Monthly Archives: June 2015

Garden of the Gods

We had been told about the Garden of the Gods by a friend who suggested we stop by and take a look as long as we were traveling nearby.  For that reason we are camped at the Garden of the Gods RV resort in Colorado Springs and yesterday we took a short drive to see them.

View of the Garden of the Gods Visitor Center
View of the Garden of the Gods from the Visitor Center

The Garden of the Gods is an outcropping of ancient sandstone that had originally been laid down around 300 million years ago.  The rise of the Rocky mountains (that’s Pike’s Peak covered by clouds in the background) turned the sandstone layers on their side and weathering and erosion have done the rest.

Sandstone leaves
Sandstone leaves or fingers

They reminded us strongly of Arches National Park in Utah which had similar layers of sandstone also turned on its side.  Like Arches, there were several fingers or leaves of sandstone.

GotG_06
More layered sandstone standing on edge

Continue reading Garden of the Gods

Great Sands National Monument

We are staying at a RV park in Alamosa, Colorado so that we could visit the Great Sands National Monument.  You can actually see the Great Sands from our RV park even though it is over 15 miles away.

Great_Sands_from_the_road

The sand is eroded from the surrounding mountains and is carried to the valley below by streams and rivers in the late Spring and early Summer when the snow melts.  The prevailing winds (from the southwest) then tend to blow the sand back up against the base of the mountains.  From the the road and from the Visitor Center all you can see is the front of the dunes, which are several hundred feet high.  If you could look at the dunes from above you’d be able to see that they are at least 15 miles wide and 5 miles deep.

Great_Sands_View_Down_The_Valley

There were no wheelchair accessible paths of any kind and the parking lot for the picnic area near the dunes was full and cars were parked along the road up to a half mile away. We followed this dirt road for a while, driving through two streams with water up to the bottom of our doors until we got to this sign:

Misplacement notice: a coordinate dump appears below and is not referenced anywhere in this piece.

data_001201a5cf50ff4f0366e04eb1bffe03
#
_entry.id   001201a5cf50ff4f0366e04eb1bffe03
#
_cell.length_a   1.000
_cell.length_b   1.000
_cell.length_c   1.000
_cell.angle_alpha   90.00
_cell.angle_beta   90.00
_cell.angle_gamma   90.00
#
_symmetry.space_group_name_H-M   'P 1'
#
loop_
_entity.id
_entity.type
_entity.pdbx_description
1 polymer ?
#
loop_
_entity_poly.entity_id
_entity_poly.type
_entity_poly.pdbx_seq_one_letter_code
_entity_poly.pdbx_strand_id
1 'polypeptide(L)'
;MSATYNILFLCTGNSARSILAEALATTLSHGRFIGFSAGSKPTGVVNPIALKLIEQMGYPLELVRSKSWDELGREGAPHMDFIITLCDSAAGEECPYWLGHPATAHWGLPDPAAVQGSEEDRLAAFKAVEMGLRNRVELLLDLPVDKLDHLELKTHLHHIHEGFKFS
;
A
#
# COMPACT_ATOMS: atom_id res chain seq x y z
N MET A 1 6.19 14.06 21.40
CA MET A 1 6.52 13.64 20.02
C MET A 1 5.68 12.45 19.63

Great_Sand_Medano_Pass_Road_Sign

and then we turned around.

The Great Sands Dunes are very impressive and it would have been nice to have better access but after all it is sand that moves around a fair amount from year to year, and any boardwalks would probably either get buried or end up leading nowhere.  There were a number of scenic pullouts along the road so we got a good look at Great Sand Dunes from a number of different angles.  It was a nice day with blue skies, a light breeze and occasional clouds and we both think it was well worth the trip.

We’d give the Visitor Center a B+ for handicap accessibility.  Of the three doorways that were supposed to open electrically only two worked and then only in one direction.  Other than that there were an adequate number of handicap parking spots and the handicap bathroom was easy for Susan to get in and out by herself.

Taos Pueblo

We visited the Taos Pueblo on our last full day in Taos.  It was built around 900 AD and claims to be the oldest continuously inhabited town (village?) in North America.

Taos_Pueblo_1

We had visited the Millicent Rogers museum several days before and one room had nothing but drawings and paintings of the Pueblo by a number of different artists.  We took a group tour of the Pueblo with a local resident who showed us something of the history of the place.

Taos_Pueblo_2

It’s not clear how many members of the Red Willow tribe still inhabit the Pueblo.  We passed a number of more modern homes within the boundary of the reservation while driving to the Pueblo.  Most of the ground-level rooms at the Pueblo seem to be mostly artist studios, souvenir shops and small eateries.

There are very few places like the Taos Pueblo and that, I think, made it worth a trip.  It was a pretty day with mostly blue skies and a light breeze and we enjoyed our visit.  We’d give it a C for handicap accessibility.  With a bit of effort I was able to get Susan’s wheelchair just about everywhere you could walk, but it was a bumpy ride for her.

Susan’s new hat

We went shopping at a nearby Wally-world for a variety of odds-and-ends but also partly because Susan wanted a new hat.  We couldn’t find a mirror for her to see how she looked in it so I took a photo with my smartphone and showed her that intead.

Susans_New_Hat_2015_05_26

So many times I try real hard to get photos to come out right and they end up coming out blurred or too dark or too light.  This time I just snapped a quick photo and it came out real well.  Go figure.